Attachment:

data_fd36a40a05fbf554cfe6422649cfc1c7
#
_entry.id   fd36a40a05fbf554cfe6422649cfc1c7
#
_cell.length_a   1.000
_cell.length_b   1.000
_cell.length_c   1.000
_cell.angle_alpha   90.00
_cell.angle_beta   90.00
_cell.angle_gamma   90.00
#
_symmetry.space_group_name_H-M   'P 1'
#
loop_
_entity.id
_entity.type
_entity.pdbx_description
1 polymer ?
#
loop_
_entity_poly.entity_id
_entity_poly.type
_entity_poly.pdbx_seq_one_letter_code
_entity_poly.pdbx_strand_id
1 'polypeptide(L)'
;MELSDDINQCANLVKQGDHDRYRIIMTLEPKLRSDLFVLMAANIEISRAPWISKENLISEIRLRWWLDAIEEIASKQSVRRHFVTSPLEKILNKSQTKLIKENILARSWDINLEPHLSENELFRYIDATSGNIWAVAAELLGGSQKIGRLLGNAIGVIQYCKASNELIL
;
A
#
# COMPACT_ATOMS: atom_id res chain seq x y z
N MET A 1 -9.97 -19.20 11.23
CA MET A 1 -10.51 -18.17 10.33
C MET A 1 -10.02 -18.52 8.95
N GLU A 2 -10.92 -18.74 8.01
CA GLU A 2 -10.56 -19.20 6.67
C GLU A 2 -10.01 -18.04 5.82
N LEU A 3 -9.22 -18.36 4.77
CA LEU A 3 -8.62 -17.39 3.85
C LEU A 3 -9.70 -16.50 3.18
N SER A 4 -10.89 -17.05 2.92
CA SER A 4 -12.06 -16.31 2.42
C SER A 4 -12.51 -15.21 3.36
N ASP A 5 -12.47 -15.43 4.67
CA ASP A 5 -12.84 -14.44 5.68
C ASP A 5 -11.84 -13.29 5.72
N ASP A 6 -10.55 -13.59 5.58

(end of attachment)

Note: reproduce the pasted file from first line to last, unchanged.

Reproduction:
data_fd36a40a05fbf554cfe6422649cfc1c7
#
_entry.id   fd36a40a05fbf554cfe6422649cfc1c7
#
_cell.length_a   1.000
_cell.length_b   1.000
_cell.length_c   1.000
_cell.angle_alpha   90.00
_cell.angle_beta   90.00
_cell.angle_gamma   90.00
#
_symmetry.space_group_name_H-M   'P 1'
#
loop_
_entity.id
_entity.type
_entity.pdbx_description
1 polymer ?
#
loop_
_entity_poly.entity_id
_entity_poly.type
_entity_poly.pdbx_seq_one_letter_code
_entity_poly.pdbx_strand_id
1 'polypeptide(L)'
;MELSDDINQCANLVKQGDHDRYRIIMTLEPKLRSDLFVLMAANIEISRAPWISKENLISEIRLRWWLDAIEEIASKQSVRRHFVTSPLEKILNKSQTKLIKENILARSWDINLEPHLSENELFRYIDATSGNIWAVAAELLGGSQKIGRLLGNAIGVIQYCKASNELIL
;
A
#
# COMPACT_ATOMS: atom_id res chain seq x y z
N MET A 1 -9.97 -19.20 11.23
CA MET A 1 -10.51 -18.17 10.33
C MET A 1 -10.02 -18.52 8.95
N GLU A 2 -10.92 -18.74 8.01
CA GLU A 2 -10.56 -19.20 6.67
C GLU A 2 -10.01 -18.04 5.82
N LEU A 3 -9.22 -18.36 4.77
CA LEU A 3 -8.62 -17.39 3.85
C LEU A 3 -9.70 -16.50 3.18
N SER A 4 -10.89 -17.05 2.92
CA SER A 4 -12.06 -16.31 2.42
C SER A 4 -12.51 -15.21 3.36
N ASP A 5 -12.47 -15.43 4.67
CA ASP A 5 -12.84 -14.44 5.68
C ASP A 5 -11.84 -13.29 5.72
N ASP A 6 -10.55 -13.59 5.58